Despite the many assays available to test for SARS-CoV-2 antibodies, a gold standard has not yet been established. In an article now published in PLOS ONE, CITF Testing Working Group members Dr. Anne-Claude Gingras from the University of Toronto, and Dr. Steven Drews from Canadian Blood Services, evaluate multiple testing platforms and the concordance [...]
A team of Vancouver investigators, led by Dr. Agatha Jassem of the British Columbia Centre for Disease Control (BCCDC) and partially funded by the CITF, assessed SARS-CoV-2 serological testing using two methods: finger pricking (dried blood spot or DBS) and traditional venipuncture (blood draw with a needle). Their observations, in pre-print and therefore not [...]
A group of researchers at Simon Fraser University, the BC Centre for Excellence in HIV/AIDS and Providence Health care led by CITF-funded researcher Dr. Zabrina Brumme have developed a method to quantify SARS-CoV-2 virus levels in human biological specimens using a technique called droplet digital RT-PCR (RT-ddPCR). Key points: This method can be [...]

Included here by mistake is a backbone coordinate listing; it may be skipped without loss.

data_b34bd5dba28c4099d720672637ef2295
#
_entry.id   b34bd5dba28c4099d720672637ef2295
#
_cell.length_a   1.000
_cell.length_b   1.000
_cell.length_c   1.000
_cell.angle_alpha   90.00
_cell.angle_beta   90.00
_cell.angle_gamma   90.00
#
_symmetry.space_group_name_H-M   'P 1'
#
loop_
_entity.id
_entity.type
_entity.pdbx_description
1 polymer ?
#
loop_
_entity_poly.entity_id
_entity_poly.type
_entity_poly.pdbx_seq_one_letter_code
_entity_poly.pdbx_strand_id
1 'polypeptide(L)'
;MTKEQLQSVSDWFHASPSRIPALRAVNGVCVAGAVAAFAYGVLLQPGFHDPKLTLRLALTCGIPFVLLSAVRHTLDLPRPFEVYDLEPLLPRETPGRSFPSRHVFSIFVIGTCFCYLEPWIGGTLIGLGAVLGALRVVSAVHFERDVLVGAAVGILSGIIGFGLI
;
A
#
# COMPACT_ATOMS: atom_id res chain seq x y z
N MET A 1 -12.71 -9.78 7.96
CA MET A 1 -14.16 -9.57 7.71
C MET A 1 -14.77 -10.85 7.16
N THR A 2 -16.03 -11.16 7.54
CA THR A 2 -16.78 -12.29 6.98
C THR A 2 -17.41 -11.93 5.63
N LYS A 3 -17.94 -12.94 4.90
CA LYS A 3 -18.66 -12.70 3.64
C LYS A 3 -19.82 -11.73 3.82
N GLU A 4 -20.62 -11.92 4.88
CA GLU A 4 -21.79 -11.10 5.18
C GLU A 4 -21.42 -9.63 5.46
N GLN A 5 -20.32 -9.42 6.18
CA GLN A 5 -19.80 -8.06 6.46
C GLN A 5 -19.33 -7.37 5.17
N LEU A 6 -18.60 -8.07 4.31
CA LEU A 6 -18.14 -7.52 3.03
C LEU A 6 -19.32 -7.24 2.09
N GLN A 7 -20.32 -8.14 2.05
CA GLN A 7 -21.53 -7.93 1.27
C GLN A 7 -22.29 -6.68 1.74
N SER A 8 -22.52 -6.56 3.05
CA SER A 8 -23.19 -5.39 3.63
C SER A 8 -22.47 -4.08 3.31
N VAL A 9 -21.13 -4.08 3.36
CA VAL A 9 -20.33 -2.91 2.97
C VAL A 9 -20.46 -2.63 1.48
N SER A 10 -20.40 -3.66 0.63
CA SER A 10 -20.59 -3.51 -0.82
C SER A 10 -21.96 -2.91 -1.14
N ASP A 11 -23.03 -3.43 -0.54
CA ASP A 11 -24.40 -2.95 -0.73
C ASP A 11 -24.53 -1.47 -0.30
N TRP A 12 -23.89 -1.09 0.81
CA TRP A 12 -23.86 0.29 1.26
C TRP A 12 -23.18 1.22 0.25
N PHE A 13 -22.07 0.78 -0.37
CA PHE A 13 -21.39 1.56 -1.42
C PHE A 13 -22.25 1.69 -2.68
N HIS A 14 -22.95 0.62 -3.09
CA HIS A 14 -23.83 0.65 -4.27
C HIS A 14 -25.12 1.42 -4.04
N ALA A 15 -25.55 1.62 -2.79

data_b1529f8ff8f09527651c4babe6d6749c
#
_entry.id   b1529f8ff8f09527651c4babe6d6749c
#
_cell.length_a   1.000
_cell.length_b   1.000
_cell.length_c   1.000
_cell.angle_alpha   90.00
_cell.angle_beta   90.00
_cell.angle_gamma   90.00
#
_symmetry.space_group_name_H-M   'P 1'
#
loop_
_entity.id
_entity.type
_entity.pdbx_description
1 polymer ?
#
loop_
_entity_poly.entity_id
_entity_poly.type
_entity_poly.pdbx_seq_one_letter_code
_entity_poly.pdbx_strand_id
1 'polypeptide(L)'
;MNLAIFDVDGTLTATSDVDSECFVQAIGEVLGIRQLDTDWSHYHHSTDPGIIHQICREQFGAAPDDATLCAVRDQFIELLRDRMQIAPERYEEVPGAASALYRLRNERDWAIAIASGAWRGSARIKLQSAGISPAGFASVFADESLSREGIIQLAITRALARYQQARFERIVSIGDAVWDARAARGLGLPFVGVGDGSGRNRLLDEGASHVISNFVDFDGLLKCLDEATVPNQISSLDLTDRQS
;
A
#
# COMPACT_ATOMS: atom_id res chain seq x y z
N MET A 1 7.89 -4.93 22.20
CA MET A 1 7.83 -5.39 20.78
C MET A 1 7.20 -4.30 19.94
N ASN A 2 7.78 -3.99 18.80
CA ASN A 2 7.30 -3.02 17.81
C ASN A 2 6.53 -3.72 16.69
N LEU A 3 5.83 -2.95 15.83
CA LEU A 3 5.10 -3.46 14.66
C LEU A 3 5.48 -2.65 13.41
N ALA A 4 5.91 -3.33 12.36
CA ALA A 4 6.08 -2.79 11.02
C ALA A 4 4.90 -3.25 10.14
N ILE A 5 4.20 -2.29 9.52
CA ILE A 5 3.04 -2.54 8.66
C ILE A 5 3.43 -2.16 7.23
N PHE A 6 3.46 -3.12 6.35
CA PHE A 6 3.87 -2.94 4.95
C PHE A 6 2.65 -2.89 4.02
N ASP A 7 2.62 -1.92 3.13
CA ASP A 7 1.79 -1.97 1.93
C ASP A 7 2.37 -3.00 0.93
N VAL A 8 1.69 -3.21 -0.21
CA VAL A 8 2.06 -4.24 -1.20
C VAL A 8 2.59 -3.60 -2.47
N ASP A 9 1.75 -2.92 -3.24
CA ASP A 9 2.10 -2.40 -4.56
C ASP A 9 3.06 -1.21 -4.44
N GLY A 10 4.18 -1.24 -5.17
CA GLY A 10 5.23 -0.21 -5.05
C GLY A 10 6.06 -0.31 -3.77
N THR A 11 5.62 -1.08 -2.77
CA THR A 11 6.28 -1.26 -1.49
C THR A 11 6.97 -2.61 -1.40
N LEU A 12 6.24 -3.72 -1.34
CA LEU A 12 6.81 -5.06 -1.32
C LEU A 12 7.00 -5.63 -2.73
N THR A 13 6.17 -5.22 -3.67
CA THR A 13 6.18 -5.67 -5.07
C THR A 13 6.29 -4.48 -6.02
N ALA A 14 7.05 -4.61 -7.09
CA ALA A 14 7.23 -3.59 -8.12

A recent preprint, not yet peer reviewed, by CITF Testing Working Group members Dr. Anne-Claude Gingras from University of Toronto, and Dr. Steven Drews from Canadian Blood Services, compared multiple assays and concluded ‘Made-in-Canada’ ones performed well. Blood samples were collected through Canadian Blood Services between April and September 2020. A total of [...]
Many Canadian serosurveys have opted to use dried blood spot (DBS) tests as a practical means to study population-level SARS-CoV-2 prevalence. Tens of thousands of Canadians have received DBS kits in the mail. In this preprint, not yet peer-reviewed, researchers, including several CITF members, set out to determine which of the available DBS assays [...]
As the pandemic continues to evolve, it has become increasingly important to systematically adapt testing capacities to detect all variants of concern. In a recently published article, CITF-funded researcher Dr. Marc Romney and his team at the University of British Columbia proposed a new testing strategy that can rapidly detect circulating variants, and which [...]
Researchers from Public Health Ontario and the University of Toronto found that there was a drop in the number of samples with detectable antibodies over time using the Abbott Architect SARS-CoV-2 IgG assay, but not when using the Ortho-Clinical Diagnostics VITROS Anti-SARS-CoV-2 IgG test. The study provides evidence that there exists potentially significant variability in assays, which may give the impression of waning protection against COVID infection.